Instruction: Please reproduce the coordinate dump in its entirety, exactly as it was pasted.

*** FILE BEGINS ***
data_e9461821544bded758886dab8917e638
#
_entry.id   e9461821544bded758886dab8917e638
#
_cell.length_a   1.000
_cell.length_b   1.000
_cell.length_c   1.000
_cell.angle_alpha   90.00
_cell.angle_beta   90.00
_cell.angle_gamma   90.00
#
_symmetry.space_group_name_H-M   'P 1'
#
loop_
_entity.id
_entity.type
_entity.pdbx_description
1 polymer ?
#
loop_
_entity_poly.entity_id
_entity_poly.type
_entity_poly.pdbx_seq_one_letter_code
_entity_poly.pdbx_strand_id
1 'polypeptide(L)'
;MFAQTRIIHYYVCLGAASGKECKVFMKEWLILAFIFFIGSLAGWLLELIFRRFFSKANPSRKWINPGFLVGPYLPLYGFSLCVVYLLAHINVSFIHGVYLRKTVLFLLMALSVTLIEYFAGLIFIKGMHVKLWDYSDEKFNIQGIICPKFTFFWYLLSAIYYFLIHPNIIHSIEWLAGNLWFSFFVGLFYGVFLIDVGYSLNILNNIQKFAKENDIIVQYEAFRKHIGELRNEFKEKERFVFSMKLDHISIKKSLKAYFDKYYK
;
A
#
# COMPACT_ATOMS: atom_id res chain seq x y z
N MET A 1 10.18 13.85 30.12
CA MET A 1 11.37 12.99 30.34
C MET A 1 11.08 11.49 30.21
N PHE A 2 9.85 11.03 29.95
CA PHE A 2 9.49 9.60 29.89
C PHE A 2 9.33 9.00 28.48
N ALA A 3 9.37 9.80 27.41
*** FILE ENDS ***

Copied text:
data_e9461821544bded758886dab8917e638
#
_entry.id   e9461821544bded758886dab8917e638
#
_cell.length_a   1.000
_cell.length_b   1.000
_cell.length_c   1.000
_cell.angle_alpha   90.00
_cell.angle_beta   90.00
_cell.angle_gamma   90.00
#
_symmetry.space_group_name_H-M   'P 1'
#
loop_
_entity.id
_entity.type
_entity.pdbx_description
1 polymer ?
#
loop_
_entity_poly.entity_id
_entity_poly.type
_entity_poly.pdbx_seq_one_letter_code
_entity_poly.pdbx_strand_id
1 'polypeptide(L)'
;MFAQTRIIHYYVCLGAASGKECKVFMKEWLILAFIFFIGSLAGWLLELIFRRFFSKANPSRKWINPGFLVGPYLPLYGFSLCVVYLLAHINVSFIHGVYLRKTVLFLLMALSVTLIEYFAGLIFIKGMHVKLWDYSDEKFNIQGIICPKFTFFWYLLSAIYYFLIHPNIIHSIEWLAGNLWFSFFVGLFYGVFLIDVGYSLNILNNIQKFAKENDIIVQYEAFRKHIGELRNEFKEKERFVFSMKLDHISIKKSLKAYFDKYYK
;
A
#
# COMPACT_ATOMS: atom_id res chain seq x y z
N MET A 1 10.18 13.85 30.12
CA MET A 1 11.37 12.99 30.34
C MET A 1 11.08 11.49 30.21
N PHE A 2 9.85 11.03 29.95
CA PHE A 2 9.49 9.60 29.89
C PHE A 2 9.33 9.00 28.48
N ALA A 3 9.37 9.80 27.41